Belfast Telegraph

Stars to fly in for Frank Carson’s funeral

By Eddie McIlwaine and Louise Small

Famous faces from the golden era of showbusiness are set to pay their final respects to much-loved comedian Frank Carson.

Stars from yesteryear to today are expected to attend the funnyman’s weekend funeral Mass, including Bobby Ball, Jimmy Cricket, Roy Walker and May McFettridge, aka John Linehan.

The remains of the popular comic — who died in Blackpool aged 85 last week — are now back home in Northern Ireland.

Frank’s coffin is open and members of the public can pay their respects today between 11am and 7pm at Hugh O’Kane’s funeral directors in Donegall Street.

His funeral Mass will be held on Saturday at 11.30am at St Patrick's church, where he married his beloved wife Ruth 62 years ago.

The service will be followed with his burial in Milltown cemetery.

Veteran entertainer George Carroll (78) became close friends with Frank back in the early 1960s when they appeared together in a summer season at Portush with singer Roger Whittaker.

“I will be there on Saturday morning to say farewell to my old mate,” said Carroll.

With George will be his colleague Syd Dodsworth (79).

“George and I appeared on stage as The Recordites and Frank loved our act,” recalled Syd. “Attending the funeral will be a pilgrimage for both George and I to pay our respects to a lovely man.”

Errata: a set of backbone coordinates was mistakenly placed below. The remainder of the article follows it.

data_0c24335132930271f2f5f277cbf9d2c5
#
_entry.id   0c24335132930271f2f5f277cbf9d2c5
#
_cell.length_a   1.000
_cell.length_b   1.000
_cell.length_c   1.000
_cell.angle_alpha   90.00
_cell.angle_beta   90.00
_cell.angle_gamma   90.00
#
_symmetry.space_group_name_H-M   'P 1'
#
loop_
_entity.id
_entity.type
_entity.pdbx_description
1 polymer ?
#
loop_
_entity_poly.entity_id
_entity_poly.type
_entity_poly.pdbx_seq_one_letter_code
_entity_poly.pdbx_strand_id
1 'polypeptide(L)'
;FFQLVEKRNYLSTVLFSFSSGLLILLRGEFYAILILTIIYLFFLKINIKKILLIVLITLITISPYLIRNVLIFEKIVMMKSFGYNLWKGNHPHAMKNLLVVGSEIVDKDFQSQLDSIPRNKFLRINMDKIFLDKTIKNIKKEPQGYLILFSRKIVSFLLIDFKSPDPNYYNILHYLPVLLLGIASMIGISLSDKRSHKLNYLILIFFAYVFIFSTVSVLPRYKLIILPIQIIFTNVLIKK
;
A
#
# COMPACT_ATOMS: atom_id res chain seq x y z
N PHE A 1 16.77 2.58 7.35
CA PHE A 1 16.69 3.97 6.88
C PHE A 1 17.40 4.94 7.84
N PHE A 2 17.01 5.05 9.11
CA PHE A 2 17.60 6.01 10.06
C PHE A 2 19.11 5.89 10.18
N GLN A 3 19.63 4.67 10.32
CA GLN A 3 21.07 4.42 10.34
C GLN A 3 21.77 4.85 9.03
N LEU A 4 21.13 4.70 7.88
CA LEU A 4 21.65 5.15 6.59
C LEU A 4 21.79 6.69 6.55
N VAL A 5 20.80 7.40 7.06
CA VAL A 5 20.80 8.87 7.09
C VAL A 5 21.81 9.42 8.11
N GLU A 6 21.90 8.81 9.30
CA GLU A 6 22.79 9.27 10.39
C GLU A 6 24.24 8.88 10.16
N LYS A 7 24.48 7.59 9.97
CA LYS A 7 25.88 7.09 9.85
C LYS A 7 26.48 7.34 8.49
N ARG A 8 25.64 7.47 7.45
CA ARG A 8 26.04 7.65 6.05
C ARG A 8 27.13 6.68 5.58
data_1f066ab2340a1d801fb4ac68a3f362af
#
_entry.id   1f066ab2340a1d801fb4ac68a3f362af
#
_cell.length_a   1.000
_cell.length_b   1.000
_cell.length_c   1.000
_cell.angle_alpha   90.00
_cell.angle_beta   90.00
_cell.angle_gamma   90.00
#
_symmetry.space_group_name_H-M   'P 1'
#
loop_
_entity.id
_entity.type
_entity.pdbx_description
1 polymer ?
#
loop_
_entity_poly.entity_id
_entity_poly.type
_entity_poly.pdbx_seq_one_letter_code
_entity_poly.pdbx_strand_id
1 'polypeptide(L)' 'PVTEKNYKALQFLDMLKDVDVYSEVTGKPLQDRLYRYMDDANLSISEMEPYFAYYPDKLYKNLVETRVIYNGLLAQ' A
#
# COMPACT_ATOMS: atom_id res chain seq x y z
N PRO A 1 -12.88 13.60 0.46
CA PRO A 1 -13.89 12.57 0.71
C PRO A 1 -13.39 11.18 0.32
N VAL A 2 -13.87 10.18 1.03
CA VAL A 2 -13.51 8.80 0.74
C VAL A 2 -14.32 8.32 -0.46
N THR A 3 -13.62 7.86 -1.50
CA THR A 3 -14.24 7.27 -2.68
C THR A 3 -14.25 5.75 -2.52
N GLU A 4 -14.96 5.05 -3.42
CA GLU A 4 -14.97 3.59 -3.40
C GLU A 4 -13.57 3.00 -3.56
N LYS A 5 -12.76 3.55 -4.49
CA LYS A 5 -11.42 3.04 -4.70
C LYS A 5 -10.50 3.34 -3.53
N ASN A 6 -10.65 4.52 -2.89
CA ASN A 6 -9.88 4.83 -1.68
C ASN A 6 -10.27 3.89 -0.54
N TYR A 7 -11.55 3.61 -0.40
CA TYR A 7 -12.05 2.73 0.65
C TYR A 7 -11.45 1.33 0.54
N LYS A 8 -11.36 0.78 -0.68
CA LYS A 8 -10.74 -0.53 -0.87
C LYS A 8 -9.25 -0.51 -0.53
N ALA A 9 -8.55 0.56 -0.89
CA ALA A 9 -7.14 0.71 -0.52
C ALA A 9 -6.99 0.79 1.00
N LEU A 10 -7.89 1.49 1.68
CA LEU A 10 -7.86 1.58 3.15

Walker is cutting short a stay in France to travel home to Belfast for the funeral. He and Frank had been friends for years and lived close to one another in Blackpool.

Cricket will make it to Belfast — where he used to be a spool boy in a cinema before discovering his talent for comedy — and Ball of Cannon and Ball fame is due to attend.

Comic John Cooke is also due to attend, along with musician Trixie Hamilton and his son Harry – better known as Freddie Mercury impersonator Flash Harry.

Linehan, who plays panto star May McFettride, will also be at St Patrick’s to pay his respects.


George Carroll was once a household name, performing as one half of popular 1950s act The Recordites. Alongside band-mate Syd Dodsworth, he toured the theatres of Ireland and the UK miming to popular and comedy songs. Carroll’s big claim to fame was writing the song Irish Eyes, which became a favourite at home and in the US. It has been covered by many singers, including Daniel O’Donnell. In recent years he’s acted in films.

Belfast Telegraph


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